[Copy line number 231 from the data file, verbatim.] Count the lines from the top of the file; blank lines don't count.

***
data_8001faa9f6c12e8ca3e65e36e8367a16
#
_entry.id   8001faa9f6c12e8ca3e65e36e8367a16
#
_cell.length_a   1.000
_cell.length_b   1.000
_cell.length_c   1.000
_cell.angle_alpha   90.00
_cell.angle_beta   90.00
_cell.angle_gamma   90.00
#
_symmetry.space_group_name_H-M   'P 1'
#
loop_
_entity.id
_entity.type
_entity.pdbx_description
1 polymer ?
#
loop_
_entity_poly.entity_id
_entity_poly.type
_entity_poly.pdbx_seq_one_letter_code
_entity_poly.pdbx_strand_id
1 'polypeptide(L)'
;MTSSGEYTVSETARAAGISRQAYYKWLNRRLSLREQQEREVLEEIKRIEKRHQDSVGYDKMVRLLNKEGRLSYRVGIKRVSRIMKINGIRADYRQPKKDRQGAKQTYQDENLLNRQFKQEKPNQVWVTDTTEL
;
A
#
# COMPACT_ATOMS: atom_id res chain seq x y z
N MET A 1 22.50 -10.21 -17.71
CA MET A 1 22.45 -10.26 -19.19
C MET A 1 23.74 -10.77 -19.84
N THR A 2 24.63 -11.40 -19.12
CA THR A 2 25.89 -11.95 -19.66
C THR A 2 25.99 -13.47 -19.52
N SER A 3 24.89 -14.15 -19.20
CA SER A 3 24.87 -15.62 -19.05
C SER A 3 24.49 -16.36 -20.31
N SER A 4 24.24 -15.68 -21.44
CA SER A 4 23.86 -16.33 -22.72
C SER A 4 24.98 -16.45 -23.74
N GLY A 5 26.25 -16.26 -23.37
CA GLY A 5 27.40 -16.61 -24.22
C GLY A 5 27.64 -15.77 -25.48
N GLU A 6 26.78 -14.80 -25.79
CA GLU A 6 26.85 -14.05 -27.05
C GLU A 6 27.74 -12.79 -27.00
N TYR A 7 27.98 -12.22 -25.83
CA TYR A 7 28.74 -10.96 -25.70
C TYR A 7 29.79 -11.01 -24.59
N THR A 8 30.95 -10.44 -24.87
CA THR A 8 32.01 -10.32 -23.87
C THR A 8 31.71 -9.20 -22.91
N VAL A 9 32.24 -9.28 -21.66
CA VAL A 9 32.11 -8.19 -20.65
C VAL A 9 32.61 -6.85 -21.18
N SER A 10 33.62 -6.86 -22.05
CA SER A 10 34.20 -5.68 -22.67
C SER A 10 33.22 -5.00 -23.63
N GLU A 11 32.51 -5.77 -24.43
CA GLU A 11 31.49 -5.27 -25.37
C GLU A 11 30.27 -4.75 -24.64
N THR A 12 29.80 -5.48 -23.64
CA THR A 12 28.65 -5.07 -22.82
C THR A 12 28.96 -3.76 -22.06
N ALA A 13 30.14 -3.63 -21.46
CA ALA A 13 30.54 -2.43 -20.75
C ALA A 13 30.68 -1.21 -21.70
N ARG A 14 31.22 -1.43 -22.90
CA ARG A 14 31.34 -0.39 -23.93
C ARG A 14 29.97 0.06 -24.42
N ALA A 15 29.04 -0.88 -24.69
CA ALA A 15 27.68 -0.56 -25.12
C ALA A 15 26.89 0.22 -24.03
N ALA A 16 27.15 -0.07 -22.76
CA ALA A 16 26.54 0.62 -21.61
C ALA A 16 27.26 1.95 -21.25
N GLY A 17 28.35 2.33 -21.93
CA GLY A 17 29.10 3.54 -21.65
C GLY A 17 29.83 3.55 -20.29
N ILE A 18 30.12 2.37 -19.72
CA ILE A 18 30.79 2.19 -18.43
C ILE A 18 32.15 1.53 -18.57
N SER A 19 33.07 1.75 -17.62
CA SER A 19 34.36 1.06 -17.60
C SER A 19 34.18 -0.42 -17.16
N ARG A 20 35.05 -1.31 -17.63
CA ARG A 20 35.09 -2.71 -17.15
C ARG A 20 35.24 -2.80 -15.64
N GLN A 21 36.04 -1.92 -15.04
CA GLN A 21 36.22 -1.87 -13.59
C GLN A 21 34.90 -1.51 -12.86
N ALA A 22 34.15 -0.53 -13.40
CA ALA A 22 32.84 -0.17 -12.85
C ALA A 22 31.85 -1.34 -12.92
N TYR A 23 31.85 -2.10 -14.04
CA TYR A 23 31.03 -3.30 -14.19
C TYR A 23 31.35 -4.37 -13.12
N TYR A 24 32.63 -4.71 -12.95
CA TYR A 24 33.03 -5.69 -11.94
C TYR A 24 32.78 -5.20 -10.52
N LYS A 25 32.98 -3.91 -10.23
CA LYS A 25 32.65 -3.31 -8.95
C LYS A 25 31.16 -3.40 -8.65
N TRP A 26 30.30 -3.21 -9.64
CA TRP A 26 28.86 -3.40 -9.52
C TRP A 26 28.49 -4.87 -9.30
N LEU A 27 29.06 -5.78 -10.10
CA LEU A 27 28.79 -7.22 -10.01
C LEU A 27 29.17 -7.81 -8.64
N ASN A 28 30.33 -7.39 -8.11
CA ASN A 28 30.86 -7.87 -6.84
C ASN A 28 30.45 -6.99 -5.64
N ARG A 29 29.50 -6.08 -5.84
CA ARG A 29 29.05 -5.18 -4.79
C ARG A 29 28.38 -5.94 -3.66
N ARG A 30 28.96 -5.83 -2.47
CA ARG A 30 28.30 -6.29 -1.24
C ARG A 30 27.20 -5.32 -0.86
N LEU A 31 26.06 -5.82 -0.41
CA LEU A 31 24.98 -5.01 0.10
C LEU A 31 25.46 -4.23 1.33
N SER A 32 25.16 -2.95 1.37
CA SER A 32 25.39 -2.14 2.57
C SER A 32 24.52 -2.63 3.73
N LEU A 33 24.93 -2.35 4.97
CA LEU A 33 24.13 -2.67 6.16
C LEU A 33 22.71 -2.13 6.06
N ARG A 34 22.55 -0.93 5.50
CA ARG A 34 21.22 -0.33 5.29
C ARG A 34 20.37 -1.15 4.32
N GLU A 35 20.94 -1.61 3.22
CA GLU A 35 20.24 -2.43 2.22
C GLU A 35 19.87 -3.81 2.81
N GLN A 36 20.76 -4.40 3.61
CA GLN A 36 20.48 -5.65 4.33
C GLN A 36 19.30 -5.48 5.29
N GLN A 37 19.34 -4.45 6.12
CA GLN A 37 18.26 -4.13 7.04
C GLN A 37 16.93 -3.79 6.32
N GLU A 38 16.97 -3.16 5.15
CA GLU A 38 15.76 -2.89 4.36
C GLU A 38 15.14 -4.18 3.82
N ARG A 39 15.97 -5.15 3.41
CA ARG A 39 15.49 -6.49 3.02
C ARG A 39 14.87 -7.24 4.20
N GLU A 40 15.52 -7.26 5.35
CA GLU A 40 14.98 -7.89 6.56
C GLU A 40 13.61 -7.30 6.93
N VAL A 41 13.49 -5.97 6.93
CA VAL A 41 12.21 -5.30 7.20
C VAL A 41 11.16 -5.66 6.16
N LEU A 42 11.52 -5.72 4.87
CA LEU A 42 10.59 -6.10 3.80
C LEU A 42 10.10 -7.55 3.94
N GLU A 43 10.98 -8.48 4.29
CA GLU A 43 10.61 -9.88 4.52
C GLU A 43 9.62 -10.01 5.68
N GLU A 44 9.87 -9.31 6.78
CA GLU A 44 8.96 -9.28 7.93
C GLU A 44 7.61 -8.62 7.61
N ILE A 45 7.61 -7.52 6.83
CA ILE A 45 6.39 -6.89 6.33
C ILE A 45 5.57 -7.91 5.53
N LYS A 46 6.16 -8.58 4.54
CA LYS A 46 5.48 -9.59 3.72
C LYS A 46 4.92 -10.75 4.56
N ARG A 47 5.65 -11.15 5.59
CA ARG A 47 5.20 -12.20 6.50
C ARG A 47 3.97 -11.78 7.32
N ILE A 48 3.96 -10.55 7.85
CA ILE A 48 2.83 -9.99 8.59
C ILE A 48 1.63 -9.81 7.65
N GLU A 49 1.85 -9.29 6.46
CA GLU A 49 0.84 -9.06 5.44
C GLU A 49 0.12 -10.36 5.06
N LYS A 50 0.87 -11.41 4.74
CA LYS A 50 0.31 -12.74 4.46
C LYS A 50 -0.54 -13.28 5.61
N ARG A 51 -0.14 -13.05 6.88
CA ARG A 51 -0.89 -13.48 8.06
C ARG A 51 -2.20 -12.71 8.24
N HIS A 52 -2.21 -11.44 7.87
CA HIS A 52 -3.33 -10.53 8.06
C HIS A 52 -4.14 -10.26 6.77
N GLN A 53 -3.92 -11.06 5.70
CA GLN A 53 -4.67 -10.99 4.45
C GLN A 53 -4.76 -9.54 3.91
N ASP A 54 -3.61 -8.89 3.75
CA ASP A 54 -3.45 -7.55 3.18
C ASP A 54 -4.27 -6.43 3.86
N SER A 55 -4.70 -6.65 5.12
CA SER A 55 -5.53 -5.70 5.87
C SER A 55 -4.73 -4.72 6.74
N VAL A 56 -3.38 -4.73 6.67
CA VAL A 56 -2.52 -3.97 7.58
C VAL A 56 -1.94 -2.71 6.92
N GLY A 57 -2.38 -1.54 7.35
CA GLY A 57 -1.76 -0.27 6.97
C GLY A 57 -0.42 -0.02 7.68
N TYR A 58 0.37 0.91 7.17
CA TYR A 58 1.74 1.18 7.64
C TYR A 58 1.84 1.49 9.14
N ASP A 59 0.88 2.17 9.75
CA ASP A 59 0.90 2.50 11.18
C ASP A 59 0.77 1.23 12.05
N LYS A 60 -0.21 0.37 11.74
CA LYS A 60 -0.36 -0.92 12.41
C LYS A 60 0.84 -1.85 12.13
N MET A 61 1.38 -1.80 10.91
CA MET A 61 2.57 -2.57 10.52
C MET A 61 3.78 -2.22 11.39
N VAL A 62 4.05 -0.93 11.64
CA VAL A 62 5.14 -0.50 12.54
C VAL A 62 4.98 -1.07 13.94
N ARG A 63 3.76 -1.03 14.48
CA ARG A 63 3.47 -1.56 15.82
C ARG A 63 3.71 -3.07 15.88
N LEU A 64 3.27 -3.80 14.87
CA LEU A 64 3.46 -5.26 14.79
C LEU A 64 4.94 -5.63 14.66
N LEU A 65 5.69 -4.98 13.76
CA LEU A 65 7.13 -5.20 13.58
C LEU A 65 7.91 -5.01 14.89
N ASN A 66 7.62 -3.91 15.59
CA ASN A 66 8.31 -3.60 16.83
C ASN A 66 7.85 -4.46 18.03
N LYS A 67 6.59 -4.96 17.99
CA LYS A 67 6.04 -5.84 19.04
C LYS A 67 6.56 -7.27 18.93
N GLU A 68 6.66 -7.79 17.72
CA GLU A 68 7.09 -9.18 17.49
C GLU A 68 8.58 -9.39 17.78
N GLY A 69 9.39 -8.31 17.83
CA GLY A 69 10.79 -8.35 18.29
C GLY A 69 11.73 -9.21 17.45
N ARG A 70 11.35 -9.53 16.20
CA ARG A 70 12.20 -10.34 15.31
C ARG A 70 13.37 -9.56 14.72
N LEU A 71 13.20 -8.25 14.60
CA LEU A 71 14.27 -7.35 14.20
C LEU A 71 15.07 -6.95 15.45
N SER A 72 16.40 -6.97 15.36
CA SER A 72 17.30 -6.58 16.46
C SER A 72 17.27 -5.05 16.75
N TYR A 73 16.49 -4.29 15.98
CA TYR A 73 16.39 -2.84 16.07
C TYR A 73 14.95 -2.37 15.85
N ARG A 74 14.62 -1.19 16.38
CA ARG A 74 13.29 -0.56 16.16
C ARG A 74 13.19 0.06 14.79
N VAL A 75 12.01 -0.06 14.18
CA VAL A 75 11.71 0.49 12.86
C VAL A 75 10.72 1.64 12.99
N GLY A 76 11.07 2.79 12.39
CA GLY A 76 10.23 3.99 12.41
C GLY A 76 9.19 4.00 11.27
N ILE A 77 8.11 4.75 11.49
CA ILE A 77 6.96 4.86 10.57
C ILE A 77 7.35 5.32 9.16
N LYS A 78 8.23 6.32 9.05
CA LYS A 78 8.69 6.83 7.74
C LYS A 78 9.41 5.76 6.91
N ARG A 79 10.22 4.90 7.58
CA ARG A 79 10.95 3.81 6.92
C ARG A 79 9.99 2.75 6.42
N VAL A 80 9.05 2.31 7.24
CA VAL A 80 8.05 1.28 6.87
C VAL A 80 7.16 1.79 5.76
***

C LYS A 67 6.56 -7.27 18.93